Solid-state batteries are much safer as lithium-ion batteries, because they contain no liquid parts that could leak or catch fire. But they are not fast-chargeable. Jülich scientists have introduced a concept that allows charging and discharging currents up to ten times higher as previously.
There are currently great hopes for solid-state batteries. They contain no liquid parts that could leak or catch fire. For this reason, they do not require cooling and are considered to be much safer, more reliable, and longer lasting than traditional lithium-ion batteries. But the low currents during charging and discharging are considered one of the biggest hurdles in the development of solid-state batteries. It usually takes about 10 to 12 hours for a solid-state battery to fully charge. That is far too long for practical use.
Scientists at the Jülich Institute of Energy and Climate Research (IEK-9) have now introduced a new concept that allows currents up to ten times greater during charging and discharging than previously described in the literature. The new cell type takes less than an hour to recharge. The improvement was achieved by a “clever” choice of materials with a focus on consistently good compatibility. All components were made from phosphate compounds, which are well matched both chemically and mechanically.
In conventional lithium-ion batteries, a liquid electrolyte is used, which usually contacts the electrodes very well. With their textured surfaces, the electrodes soak up the liquid like a sponge, creating a large contact area. In principle, two solids cannot be joined together seamlessly. The contact resistance between the electrodes and the electrolyte is correspondingly high.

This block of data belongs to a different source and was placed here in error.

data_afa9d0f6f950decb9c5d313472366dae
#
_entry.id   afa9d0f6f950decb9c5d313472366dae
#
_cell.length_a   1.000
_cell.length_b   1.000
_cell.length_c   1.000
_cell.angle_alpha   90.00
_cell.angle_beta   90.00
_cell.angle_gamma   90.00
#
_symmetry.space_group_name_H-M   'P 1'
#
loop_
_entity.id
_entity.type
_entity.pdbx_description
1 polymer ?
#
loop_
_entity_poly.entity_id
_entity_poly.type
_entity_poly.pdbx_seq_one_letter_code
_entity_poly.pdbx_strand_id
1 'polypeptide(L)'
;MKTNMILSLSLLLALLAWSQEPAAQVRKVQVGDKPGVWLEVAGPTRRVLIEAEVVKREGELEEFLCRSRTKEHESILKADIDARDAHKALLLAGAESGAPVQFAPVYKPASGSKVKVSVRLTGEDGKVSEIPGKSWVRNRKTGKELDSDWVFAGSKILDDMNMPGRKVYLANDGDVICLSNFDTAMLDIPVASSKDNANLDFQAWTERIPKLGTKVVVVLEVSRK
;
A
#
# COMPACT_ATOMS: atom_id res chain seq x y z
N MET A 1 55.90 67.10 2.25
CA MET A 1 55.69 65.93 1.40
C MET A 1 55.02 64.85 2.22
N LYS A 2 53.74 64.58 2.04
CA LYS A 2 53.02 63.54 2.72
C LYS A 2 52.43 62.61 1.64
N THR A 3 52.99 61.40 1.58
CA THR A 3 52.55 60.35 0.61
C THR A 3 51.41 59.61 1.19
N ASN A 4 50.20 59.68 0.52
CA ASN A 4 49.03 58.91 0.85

“In order to allow the largest possible flow of current across the layer boundaries, we used very similar materials to produce all components. The anode, cathode, and electrolyte were all made from different phosphate compounds to enable charging rates greater than 3C (at a capacity of about 50 mAh/g). This is ten times higher than the values otherwise found in the literature,” explains Dr. Hermann Tempel, group leader at the Jülich Institute for Energy and Climate Research.
The solid electrolyte serves as a stable carrier material to which phosphate electrodes are applied on both sides using the screen printing process. The materials used are reasonably priced and relatively easy to process. Unlike conventional lithium-ion batteries, the new solid-state battery is also largely free of toxic or harmful substances.
Applications in Electric Cars and Smart Home
“Initial tests show that the new battery cell is very stable over 500 charge and discharge cycles and retained over 84 percent of its original capacity,” said Dr. Shicheng Yu. "There is still room for improvement here. Theoretically, a capacity loss of less than 1 percent should even be feasible," said Yu, who developed and tested the battery as part of a China Scholarship Council (CSC) funding programme at the Jülich Institute for Energy and Climate Research.
Institute director Prof. Rüdiger-A. Eichel is also convinced of the advantages of the new battery concept. “The energy density is already very high at around 120 mAh/g, even if it is still slightly below that of today’s lithium-ion batteries,” says Eichel. In addition to the development for electromobility, the spokesman for the “battery storage” topic in the Helmholtz Association believes solid-state batteries will also be used in other areas in future: “Solid-state batteries are currently being developed with priority as energy storage for next-generation electric vehicles. But we also believe that solid-state batteries will prevail in other fields of application that require a long service life and safe operation, such as medical technology or integrated components in the smart home area,” says Eichel.
Shicheng Yu, Andreas Mertens, Hermann Tempel, Roland Schierholz, Hans Kungl, and Rüdiger-A. Eichel, Monolithic All-Phosphate Solid-State Lithium-Ion Battery with Improved Interfacial Compatibility ACS Appl. Mater. Interfaces (published online June 12, 2018), DOI: 10.1021/acsami.8b05902